Hunterdon Cardiovascular Associates (HCA) has established The Center for Atrial Fibrillation and Electrophysiology to bring the best of both cutting-edge technology and personalized care to you. The center provides state-of-the-art arrhythmia diagnosis and treatment, with an emphasis on making important decisions with you, rather than for you.
- Personalized consultation
- Ambulatory cardiac monitoring
- Loop recorder implantation and interpretation
- Pacemaker and defibrillator implantation and clinic
- Specialty atrial fibrillation (AFib) management
- Cardiac electrophysiology testing
- Cardiac ablation
- WATCHMAN procedure
The risk of AFib increases with age, and many people with AFib have some form of underlying heart problem. Common causes of AFib include:
- Hypertension, particularly longstanding
- Prior heart attack
- Congestive heart failure
- Heart valve problems, such as mitral regurgitation or mitral stenosis
- Major surgery, especially heart surgery
- Alcohol use, including intermittent heavy (“binge”) drinking
- Hyperthyroidism: AFib occurs in about 15 percent of all people with an overactive thyroid gland
- Medications: some medications can precipitate AFib as a side effect
- Obstructive sleep apnea
- Most chronic lung diseases, particularly emphysema
- Physical inactivity
- Chronic kidney disease
What Happens During AFib
Normally, your heart contracts and relaxes with a regular rhythm. In AFib, the upper chambers of the heart (the atria) activate chaotically. This disorganization stops the atria from pumping normally. When this happens, it significantly increases the risk that a blood clot will form in the left atrium. If a clot forms and becomes dislodged, it can be carried through the bloodstream to the brain, where it may lodge in an artery, blocking the flow of blood, and resulting in a stroke. About 15-20 percent of strokes are caused by AFib. To help prevent a stroke, most people with AFib are prescribed an anticoagulant, also known as a blood thinner.
AFib can also lead to symptoms including:
- Heart racing or skipping beats
- Chest tightness or pain
- Dizziness or lightheadedness
- Difficulty catching one’s breath
- Heart failure
- Or no symptoms at all
While under anesthesia, pads are placed on the chest to deliver an electric current that resets your heart rhythm. Some people with newly diagnosed AFib may have the option to undergo pharmacologic cardioversion, in which a medication is used to restore the normal heart rhythm.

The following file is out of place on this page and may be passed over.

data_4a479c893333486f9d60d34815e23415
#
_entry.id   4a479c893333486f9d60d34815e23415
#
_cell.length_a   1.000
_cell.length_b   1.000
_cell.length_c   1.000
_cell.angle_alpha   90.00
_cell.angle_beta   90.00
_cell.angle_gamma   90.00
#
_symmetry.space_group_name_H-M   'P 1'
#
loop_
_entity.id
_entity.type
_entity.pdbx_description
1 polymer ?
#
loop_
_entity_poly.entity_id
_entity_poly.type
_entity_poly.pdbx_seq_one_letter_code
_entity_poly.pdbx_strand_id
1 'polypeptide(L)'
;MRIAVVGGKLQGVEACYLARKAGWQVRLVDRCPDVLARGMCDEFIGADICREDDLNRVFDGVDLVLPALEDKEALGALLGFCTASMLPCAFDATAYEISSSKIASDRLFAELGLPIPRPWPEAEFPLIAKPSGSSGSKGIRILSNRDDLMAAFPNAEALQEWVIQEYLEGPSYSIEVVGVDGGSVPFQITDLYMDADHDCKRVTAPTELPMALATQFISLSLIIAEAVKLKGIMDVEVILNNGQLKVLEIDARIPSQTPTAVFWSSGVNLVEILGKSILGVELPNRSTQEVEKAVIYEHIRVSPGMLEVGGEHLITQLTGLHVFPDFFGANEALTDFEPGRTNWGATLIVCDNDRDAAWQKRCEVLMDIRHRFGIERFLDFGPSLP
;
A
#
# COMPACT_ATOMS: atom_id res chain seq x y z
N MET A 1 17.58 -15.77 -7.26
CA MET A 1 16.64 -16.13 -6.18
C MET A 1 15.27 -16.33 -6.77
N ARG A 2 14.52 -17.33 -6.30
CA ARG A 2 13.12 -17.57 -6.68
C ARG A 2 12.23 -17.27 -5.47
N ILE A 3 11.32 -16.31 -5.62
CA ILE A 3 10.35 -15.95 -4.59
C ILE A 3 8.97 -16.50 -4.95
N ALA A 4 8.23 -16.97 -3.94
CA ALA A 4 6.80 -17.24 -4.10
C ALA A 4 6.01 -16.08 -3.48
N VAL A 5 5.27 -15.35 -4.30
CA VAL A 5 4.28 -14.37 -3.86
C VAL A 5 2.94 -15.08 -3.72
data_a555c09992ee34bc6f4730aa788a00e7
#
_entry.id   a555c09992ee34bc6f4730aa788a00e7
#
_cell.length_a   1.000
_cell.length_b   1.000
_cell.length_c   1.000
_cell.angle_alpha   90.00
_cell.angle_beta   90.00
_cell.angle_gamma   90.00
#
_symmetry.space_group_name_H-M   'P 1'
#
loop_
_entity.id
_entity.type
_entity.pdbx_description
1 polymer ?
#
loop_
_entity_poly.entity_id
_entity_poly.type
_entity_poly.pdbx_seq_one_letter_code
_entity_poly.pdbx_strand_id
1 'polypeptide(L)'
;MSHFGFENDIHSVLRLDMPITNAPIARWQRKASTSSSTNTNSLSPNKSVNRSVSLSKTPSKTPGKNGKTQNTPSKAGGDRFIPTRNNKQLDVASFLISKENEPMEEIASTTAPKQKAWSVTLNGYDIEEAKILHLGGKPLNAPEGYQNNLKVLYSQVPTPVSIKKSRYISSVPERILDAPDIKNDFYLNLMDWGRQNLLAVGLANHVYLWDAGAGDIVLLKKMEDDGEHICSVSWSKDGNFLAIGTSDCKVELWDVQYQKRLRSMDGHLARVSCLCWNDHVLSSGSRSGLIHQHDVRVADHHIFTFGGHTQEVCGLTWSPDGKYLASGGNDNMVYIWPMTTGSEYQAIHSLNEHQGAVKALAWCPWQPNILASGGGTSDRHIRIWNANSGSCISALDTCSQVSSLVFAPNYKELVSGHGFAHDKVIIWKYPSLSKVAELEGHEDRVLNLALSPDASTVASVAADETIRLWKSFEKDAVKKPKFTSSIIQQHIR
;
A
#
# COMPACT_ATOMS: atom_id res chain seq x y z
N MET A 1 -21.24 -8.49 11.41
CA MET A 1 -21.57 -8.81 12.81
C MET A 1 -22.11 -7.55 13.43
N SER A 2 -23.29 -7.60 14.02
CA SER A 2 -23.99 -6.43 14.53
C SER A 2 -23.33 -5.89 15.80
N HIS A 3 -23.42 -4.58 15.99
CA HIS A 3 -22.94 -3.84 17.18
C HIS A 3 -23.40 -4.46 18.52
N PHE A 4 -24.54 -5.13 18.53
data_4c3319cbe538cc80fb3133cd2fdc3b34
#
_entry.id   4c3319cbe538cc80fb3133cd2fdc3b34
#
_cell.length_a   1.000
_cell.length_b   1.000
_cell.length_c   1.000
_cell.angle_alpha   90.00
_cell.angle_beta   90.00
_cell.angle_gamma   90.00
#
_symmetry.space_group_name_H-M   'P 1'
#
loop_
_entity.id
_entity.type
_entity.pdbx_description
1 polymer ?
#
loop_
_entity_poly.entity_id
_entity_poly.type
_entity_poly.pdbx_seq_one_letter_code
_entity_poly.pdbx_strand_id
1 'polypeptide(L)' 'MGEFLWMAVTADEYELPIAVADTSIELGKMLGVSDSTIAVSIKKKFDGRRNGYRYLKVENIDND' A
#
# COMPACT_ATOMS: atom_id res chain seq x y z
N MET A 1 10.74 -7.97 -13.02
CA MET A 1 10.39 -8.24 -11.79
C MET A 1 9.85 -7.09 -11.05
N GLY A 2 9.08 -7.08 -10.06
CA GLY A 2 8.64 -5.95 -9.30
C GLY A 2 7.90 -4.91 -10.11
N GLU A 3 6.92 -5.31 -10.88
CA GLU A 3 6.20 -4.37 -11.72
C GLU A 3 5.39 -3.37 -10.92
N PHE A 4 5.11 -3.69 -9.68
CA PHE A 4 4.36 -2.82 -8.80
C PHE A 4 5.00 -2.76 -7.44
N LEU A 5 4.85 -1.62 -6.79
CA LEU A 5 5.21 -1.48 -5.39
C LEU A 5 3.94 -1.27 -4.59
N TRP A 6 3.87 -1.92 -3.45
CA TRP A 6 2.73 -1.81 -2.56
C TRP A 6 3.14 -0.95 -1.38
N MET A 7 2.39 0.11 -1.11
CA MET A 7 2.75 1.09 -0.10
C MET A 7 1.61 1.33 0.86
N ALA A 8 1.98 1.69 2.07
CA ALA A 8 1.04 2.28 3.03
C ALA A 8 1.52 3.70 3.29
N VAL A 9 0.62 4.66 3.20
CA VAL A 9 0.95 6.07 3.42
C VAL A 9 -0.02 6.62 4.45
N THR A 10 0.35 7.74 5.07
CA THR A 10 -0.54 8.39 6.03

Many medications can be used to help treat different aspects of AFib. Our expert team will help you understand your medications and answer all of your questions.
Pacemakers are electronic devices that prevent the heartbeat from becoming too slow. Some people with AFib have periods of slow heart rates for which a pacemaker is needed. Ablation can be used in conjunction with pacemaker implantation in some people with AFib that does not respond to either treatment alone.
Ablation is a medical procedure that offers the best chance at maintaining a normal heart rhythm for patients with AFib. Thermal energy, either heat (radiofrequency ablation) or cold (cryoablation) is applied to the area of the heart responsible for initiating or maintaining AFib. Cardiac ablation is most effective for people with an early form of the condition (paroxysmal AFib), but may still provide benefit for those with more advanced (persistent) AFib. This is especially true for those patients who want to take fewer long-term medications.
Other Types of Arrhythmias Treated
AFib is just one kind of arrhythmia—a supraventricular arrhythmia. The Center for Atrial Fibrillation and Electrophysiology treats many other arrhythmias besides AFib. Other arrhythmias treated include:
- Tachycardia: heart rhythm of more than 100 beats per minute
- Bradycardia: heart rhythm below 60 beats per minute
- Bradyarrhythmias: slow heart rhythms caused by disease in the heart’s conduction system
- Supraventricular arrhythmias: begin in the upper (supra) chambers of the heart (the atria)
- Atrial flutter: similar to AFib, but less chaotic beating
- Wolff-Parkinson-White syndrome (WPW): congenital disorder; an extra electrical pathway between heart’s upper and lower chambers causes rapid heartbeat; rare
- Ventricular arrhythmias: begin in the lower chambers of the heart (the ventricles)
- Brugada syndrome: genetic disorder; causes a dangerous irregular heartbeat; can result in cardiac arrest
- Ventricular tachycardia: three or more heartbeats in a row at a rate of more than 100 beats per minute
- Long QT syndrome (LQTS): can cause fast, chaotic heartbeats; acquired or congenital; often misdiagnosed as seizure disorder